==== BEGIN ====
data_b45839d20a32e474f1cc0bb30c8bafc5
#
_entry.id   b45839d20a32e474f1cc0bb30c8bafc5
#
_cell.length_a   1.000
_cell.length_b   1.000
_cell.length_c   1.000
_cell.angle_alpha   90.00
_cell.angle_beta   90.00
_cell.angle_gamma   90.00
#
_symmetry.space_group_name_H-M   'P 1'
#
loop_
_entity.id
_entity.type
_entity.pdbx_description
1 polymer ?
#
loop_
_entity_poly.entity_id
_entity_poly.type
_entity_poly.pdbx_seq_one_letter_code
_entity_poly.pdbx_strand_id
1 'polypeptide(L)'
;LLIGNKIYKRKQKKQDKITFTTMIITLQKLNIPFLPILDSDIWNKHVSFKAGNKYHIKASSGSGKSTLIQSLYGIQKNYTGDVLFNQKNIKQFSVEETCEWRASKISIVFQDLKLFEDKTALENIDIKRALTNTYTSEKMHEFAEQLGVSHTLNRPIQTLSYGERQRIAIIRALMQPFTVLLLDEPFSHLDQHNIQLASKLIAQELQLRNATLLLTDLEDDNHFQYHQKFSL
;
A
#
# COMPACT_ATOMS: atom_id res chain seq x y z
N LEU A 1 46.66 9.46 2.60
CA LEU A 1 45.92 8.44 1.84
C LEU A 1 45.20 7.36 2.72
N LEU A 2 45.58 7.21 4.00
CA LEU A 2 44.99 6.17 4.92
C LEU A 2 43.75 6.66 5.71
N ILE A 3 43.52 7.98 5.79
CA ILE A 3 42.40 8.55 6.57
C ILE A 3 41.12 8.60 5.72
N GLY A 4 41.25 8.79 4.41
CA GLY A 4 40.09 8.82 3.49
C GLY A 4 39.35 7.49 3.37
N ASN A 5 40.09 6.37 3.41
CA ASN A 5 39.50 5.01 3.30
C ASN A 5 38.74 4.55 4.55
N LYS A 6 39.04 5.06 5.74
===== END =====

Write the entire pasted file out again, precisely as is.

data_b45839d20a32e474f1cc0bb30c8bafc5
#
_entry.id   b45839d20a32e474f1cc0bb30c8bafc5
#
_cell.length_a   1.000
_cell.length_b   1.000
_cell.length_c   1.000
_cell.angle_alpha   90.00
_cell.angle_beta   90.00
_cell.angle_gamma   90.00
#
_symmetry.space_group_name_H-M   'P 1'
#
loop_
_entity.id
_entity.type
_entity.pdbx_description
1 polymer ?
#
loop_
_entity_poly.entity_id
_entity_poly.type
_entity_poly.pdbx_seq_one_letter_code
_entity_poly.pdbx_strand_id
1 'polypeptide(L)'
;LLIGNKIYKRKQKKQDKITFTTMIITLQKLNIPFLPILDSDIWNKHVSFKAGNKYHIKASSGSGKSTLIQSLYGIQKNYTGDVLFNQKNIKQFSVEETCEWRASKISIVFQDLKLFEDKTALENIDIKRALTNTYTSEKMHEFAEQLGVSHTLNRPIQTLSYGERQRIAIIRALMQPFTVLLLDEPFSHLDQHNIQLASKLIAQELQLRNATLLLTDLEDDNHFQYHQKFSL
;
A
#
# COMPACT_ATOMS: atom_id res chain seq x y z
N LEU A 1 46.66 9.46 2.60
CA LEU A 1 45.92 8.44 1.84
C LEU A 1 45.20 7.36 2.72
N LEU A 2 45.58 7.21 4.00
CA LEU A 2 44.99 6.17 4.92
C LEU A 2 43.75 6.66 5.71
N ILE A 3 43.52 7.98 5.79
CA ILE A 3 42.40 8.55 6.57
C ILE A 3 41.12 8.60 5.72
N GLY A 4 41.25 8.79 4.41
CA GLY A 4 40.09 8.82 3.49
C GLY A 4 39.35 7.49 3.37
N ASN A 5 40.09 6.37 3.41
CA ASN A 5 39.50 5.01 3.30
C ASN A 5 38.74 4.55 4.55
N LYS A 6 39.04 5.06 5.74